Spatial distribution of scarabeoid beetles on dung pats was studied in the Argentera Natural Park (south-western Italian Alps) from June to September in 1994 and 1995. Artificial dung pats were distributed evenly within the study area (about 1400 m a.s.l.) and sampled at suitable dung ages (1–13 days). Two experimental tests were carried out. In the first test, experimental pats were covered with metallic nets which prevented the largest species from reaching the dung, whilst in the second test a variable number of individuals of large or relatively large species was added to the experimental pats.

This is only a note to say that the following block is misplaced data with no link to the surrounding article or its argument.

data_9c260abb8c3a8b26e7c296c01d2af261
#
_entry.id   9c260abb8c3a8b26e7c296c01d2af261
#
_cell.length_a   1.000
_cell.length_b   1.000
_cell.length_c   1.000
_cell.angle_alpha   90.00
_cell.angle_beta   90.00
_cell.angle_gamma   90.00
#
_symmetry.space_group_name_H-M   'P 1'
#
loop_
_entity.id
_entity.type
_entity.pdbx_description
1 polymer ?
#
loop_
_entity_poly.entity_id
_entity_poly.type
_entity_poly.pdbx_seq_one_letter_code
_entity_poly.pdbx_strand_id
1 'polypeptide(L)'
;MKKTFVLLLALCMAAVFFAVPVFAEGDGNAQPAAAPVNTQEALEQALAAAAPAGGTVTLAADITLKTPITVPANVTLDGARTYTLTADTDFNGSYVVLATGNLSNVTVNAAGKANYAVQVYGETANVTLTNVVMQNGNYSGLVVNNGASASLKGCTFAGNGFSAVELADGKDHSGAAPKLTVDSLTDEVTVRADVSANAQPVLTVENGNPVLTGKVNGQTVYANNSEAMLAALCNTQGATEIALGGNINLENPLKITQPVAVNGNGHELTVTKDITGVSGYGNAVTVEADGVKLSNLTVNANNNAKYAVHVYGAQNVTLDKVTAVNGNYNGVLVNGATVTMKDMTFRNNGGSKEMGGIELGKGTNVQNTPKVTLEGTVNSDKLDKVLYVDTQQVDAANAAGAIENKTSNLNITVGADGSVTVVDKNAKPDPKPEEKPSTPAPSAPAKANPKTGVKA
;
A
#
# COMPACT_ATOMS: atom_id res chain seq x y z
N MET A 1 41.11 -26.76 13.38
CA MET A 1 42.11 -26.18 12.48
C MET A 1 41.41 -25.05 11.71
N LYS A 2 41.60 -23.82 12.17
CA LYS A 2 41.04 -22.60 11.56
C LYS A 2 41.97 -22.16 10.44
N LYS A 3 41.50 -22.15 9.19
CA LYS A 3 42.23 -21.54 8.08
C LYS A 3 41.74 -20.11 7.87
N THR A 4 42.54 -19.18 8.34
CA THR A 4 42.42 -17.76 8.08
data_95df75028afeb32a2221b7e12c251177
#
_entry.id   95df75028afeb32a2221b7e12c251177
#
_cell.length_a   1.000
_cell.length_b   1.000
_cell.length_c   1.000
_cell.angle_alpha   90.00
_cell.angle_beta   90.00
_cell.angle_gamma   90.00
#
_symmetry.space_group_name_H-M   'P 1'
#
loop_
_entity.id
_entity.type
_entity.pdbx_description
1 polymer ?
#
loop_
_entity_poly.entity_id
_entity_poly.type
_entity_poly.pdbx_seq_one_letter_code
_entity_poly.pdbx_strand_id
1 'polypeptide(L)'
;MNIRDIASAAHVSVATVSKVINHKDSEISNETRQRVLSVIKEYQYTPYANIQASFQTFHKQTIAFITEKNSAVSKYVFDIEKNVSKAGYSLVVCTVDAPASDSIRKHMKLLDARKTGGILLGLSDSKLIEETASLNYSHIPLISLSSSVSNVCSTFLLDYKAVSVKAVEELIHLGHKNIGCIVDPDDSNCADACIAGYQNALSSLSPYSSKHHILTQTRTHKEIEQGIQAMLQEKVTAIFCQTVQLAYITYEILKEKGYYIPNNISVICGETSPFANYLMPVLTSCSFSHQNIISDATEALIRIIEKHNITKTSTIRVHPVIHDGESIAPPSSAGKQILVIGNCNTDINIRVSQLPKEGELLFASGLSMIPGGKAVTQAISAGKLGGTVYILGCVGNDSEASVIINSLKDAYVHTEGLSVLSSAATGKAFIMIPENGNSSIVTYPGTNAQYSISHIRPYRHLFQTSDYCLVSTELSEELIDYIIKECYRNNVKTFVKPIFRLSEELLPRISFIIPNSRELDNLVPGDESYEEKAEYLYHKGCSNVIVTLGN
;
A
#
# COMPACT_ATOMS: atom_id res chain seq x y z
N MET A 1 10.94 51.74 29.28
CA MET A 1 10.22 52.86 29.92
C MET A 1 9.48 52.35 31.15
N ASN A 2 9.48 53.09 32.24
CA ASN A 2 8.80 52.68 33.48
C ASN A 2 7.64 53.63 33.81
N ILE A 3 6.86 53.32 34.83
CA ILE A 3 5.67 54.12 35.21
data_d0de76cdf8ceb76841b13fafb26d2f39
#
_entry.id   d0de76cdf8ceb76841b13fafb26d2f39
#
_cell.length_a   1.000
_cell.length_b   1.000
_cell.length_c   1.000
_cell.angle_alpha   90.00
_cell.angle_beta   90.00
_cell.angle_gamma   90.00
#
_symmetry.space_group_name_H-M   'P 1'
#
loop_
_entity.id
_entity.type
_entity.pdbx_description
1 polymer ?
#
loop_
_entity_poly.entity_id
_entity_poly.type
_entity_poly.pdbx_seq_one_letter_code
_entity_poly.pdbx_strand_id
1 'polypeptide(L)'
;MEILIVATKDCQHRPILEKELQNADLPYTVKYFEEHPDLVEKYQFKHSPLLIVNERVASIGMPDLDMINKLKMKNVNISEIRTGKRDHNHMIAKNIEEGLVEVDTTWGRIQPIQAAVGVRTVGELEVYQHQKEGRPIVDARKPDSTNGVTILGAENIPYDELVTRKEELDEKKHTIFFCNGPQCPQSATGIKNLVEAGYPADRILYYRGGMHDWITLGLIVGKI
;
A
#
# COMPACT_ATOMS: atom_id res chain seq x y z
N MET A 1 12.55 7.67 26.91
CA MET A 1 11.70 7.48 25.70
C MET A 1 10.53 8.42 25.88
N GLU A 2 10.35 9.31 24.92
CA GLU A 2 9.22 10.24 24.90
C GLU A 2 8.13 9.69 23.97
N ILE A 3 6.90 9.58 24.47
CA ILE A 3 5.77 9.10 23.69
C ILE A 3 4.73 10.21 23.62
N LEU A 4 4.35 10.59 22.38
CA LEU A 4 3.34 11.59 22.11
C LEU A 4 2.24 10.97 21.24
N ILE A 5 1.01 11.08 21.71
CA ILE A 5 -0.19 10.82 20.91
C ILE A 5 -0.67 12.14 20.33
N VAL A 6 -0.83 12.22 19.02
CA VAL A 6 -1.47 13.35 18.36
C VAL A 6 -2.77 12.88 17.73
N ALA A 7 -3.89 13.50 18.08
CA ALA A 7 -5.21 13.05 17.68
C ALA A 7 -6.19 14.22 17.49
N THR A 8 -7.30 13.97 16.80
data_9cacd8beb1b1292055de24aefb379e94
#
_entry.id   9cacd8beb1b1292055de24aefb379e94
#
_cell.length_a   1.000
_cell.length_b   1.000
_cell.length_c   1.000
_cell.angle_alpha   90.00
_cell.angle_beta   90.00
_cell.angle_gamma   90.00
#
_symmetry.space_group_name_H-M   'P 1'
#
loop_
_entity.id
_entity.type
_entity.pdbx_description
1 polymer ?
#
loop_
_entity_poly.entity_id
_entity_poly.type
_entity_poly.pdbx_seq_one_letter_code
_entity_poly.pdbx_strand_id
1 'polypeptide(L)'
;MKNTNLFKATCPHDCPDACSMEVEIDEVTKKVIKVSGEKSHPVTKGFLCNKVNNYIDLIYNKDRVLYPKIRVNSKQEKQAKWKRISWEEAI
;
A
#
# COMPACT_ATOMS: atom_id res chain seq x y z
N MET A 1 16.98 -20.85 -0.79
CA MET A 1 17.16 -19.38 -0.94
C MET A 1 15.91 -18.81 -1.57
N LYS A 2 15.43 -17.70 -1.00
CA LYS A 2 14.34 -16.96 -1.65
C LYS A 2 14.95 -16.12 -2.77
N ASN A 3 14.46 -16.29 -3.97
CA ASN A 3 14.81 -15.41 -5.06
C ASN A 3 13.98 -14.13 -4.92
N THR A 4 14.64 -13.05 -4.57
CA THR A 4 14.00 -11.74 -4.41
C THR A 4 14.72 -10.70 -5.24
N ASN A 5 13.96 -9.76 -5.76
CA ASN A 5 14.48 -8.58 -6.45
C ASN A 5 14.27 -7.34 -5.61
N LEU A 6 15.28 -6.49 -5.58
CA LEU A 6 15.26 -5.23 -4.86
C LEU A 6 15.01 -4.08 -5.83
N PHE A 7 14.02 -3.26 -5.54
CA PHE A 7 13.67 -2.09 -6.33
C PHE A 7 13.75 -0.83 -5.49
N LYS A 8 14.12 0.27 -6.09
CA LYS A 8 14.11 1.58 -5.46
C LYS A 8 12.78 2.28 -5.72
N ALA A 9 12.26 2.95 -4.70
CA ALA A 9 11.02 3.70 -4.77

The community was dominated by Aphodius species (19 out of 25 species), which usually were also the most abundant in the pats. The densities of most species were relatively low most of the time with average abundances lower than two individuals per pat. Even though some interspecific differences were observed, ecological overlap between species was rather high with regard both to seasonality and succession in the dropping. Manipulative tests suggested that small beetles were not excluded by larger beetles. Patterns of spatial distribution showed some degree of intra- and interspecific aggregation. Proximate mechanisms of aggregation are probably non-specific. The ultimate cause of aggregation might be mate-finding. Alternatively, individuals might aggregate because the very same presence of beetles within a dung pat would modify its chemical status improving its quality. Intraspecific aggregation (measured by means of the J index) was much higher than interspecific aggregation (C index) which suggests, according to the Aggregation Model, that interspecific coexistence might be facilitated. However, the data gave no evidence for intra- and interspecific competition between adult beetles.